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Can you lead forth the constellations in their season? – Job
…if you turn the mirror of your spirits heavenwards, the heavenly constellations and the rays of the Sun of Reality will be reflected in your hearts, and the virtues of the Kingdom will be obtained. – Abdu’l-Baha, Paris Talks, p. 176.
During the years before Abraham’s birth, the local ruler (who, because of his cruel nature, is referred to as Nimrod–even though that was almost certainly not his given name) had a dream. “Thereupon,” the scripture tells us, “he summoned the soothsayers, who informed him of the rise of a star in the heaven.”
Although it seems clear that one meaning of this passage is symbolic—a brilliant Prophet will ascend and shine in the firmament of faith, swallowing up the religions of the past—there was also something very special and completely literal happening in the sky above Nimrod’s head. The soothsayers would have known and worried about this event: the Age of Taurus was giving way to the Age of Aries.
An astronomical “age” is a period of about two thousand years during which a particular constellation dominates the sky of the northern hemisphere on the night of the spring equinox. These changes in the heavens, especially in an age when men worshipped idols and the stars themselves, made rulers nervous.
These ages don’t have exact beginnings and endings because the transition between them, when two constellations share the limelight, lasts at least a century. During the age of Taurus, the constellation of the Bull reigned, but in the years prior to Abraham, Aries—the Ram—slowly moved in to displace it. The fact that this change would have been noticed and discussed by king, priest, and commoner alike can be traced to the influence of three of Abraham’s prophetic ancestors: Adam, Seth, and Enoch.
Although Enoch was born several generations after Adam and Seth, all three of them lived in preliterate societies (roughly 4000 BC) when people had only just begun to experiment with incising a few symbols on slabs of wet clay. Faced with the challenge of providing an easy-to-access source of inspiration, the three men sketched imaginary lines among groups of stars, using the resulting images as giant illustrations for a celestial storybook of moral education. Along with the educational parables, they prophesied ways in which certain astronomical events in the future would be tied to the advent of other divine Messengers.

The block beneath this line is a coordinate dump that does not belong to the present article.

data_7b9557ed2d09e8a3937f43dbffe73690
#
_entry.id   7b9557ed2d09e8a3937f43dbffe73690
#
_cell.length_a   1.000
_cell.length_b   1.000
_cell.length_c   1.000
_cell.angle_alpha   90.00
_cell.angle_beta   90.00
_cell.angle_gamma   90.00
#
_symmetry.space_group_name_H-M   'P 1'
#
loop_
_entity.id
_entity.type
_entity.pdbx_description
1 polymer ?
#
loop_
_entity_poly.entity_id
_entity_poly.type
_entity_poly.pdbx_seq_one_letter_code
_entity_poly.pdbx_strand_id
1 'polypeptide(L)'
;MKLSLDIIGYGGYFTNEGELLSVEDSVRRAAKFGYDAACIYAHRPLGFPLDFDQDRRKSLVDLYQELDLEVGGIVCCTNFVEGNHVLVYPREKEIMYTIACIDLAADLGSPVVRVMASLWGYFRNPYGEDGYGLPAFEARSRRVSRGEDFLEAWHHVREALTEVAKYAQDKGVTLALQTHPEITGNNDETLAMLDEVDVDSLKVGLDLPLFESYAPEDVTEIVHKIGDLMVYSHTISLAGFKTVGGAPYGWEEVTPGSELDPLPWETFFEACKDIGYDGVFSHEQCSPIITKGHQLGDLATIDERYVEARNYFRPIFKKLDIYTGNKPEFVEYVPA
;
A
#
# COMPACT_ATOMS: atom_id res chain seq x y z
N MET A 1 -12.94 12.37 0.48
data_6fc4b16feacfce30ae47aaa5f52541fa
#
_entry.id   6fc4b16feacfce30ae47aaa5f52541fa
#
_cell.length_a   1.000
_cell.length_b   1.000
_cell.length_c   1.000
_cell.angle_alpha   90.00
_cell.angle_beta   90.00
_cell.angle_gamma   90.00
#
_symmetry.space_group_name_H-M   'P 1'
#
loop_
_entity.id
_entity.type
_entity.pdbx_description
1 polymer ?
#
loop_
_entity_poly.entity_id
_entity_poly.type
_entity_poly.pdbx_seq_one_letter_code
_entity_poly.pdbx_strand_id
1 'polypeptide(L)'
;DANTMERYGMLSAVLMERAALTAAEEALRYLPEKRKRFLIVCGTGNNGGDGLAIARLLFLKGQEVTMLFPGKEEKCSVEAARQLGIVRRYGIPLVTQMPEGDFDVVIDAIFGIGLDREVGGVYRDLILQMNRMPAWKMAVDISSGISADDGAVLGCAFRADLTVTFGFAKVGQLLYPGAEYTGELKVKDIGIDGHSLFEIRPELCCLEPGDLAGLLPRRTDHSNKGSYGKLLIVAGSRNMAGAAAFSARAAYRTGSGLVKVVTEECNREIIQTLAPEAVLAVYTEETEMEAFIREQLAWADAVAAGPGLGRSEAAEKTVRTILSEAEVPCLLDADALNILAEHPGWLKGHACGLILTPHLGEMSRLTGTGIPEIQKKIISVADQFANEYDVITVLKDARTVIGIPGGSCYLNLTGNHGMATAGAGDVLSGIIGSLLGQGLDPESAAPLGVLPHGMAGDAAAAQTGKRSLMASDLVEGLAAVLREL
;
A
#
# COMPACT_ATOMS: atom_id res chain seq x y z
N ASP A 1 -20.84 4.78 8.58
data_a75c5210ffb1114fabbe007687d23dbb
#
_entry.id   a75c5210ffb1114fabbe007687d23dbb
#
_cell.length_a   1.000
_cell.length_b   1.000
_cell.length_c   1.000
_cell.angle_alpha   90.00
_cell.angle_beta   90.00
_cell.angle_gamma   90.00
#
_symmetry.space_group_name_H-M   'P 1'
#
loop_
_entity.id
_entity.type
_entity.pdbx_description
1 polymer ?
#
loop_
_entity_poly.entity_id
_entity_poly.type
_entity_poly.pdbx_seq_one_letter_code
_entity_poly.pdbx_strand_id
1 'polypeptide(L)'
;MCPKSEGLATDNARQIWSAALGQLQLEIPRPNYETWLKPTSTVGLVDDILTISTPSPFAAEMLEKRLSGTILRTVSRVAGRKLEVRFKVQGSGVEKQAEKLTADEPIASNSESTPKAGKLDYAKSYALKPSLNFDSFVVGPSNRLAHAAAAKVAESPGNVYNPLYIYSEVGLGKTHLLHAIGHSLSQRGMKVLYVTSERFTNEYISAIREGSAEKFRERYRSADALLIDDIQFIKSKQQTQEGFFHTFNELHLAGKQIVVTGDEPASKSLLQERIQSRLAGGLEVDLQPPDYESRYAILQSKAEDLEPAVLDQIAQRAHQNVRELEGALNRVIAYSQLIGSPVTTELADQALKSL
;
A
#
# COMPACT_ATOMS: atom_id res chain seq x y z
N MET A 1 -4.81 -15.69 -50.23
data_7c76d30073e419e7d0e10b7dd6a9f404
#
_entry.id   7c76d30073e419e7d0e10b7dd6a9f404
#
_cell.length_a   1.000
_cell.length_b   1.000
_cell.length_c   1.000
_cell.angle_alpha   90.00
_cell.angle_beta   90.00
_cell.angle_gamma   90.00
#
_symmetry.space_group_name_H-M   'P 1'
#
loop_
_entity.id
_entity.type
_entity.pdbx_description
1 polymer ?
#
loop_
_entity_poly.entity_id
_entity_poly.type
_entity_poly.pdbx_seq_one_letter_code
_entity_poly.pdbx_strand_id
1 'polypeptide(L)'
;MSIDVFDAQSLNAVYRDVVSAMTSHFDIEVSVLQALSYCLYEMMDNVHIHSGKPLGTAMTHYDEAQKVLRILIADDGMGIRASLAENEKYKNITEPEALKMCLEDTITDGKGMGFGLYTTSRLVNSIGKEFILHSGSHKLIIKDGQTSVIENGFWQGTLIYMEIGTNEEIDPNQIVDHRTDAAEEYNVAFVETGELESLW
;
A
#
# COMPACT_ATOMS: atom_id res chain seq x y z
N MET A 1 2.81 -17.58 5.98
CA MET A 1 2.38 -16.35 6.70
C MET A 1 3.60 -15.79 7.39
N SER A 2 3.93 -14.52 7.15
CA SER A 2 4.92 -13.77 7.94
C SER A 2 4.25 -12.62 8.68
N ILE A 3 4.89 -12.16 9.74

No one has sufficient information to reconstruct all that this trio of prophets taught. No one knows the original names of the constellations, or of all the astrological ideas and virtues associated with them. Still, we can imagine how enthralling it must have been for their followers to be able to lift their eyes to the sky and find spiritual sustenance in the twinkling tableaus above. These ancient viewers might not have been ready to understand monotheism, but they certainly could grasp the importance of the struggle between good and evil as demonstrated by Leo’s efforts to subdue the untrustworthy serpent, Hydra, beneath his shaggy paw. They could also appreciate the generosity with which Aquarius poured water for the thirsty, and anticipate how it might feel to have the worth of their own deeds weighed on the spiritual scales of Libra.
When it came to using the constellations as a clock, religious scholars such as Frances Rolleston have posited that Adam, Seth, and/or Enoch left prophecies about momentous events connected to a time when Taurus the Bull would be replaced by Aries the Ram and, after that, when the Ram would give way to the fishes of Pisces. They might even have left hints about our own modern age, the Age of Aquarius, a time when the fishes yield to the water-bearer. These prophecies would have given a great boost to the early science of astronomy by inspiring sky-watchers to investigate, record, and learn how to predict the movements of both fixed and wandering stars (planets were thought to be stars that moved in unexpected directions).
Centuries of practice in watching the sky for indications of important spiritual events would have given the royal soothsayers of Mesopotamia a reason to link Nimrod’s dream to the way in which Aries was pushing Taurus out of the way. They would have been even more certain of their interpretation if, as is possible, an unusual planetary conjunction had taken place or a comet had floated through the constellation of Aries.
But few suspected that an even more earth-shattering event would occur—the rising star of Abraham, the Prophet of God who scattered the idols and changed the entire course of human history.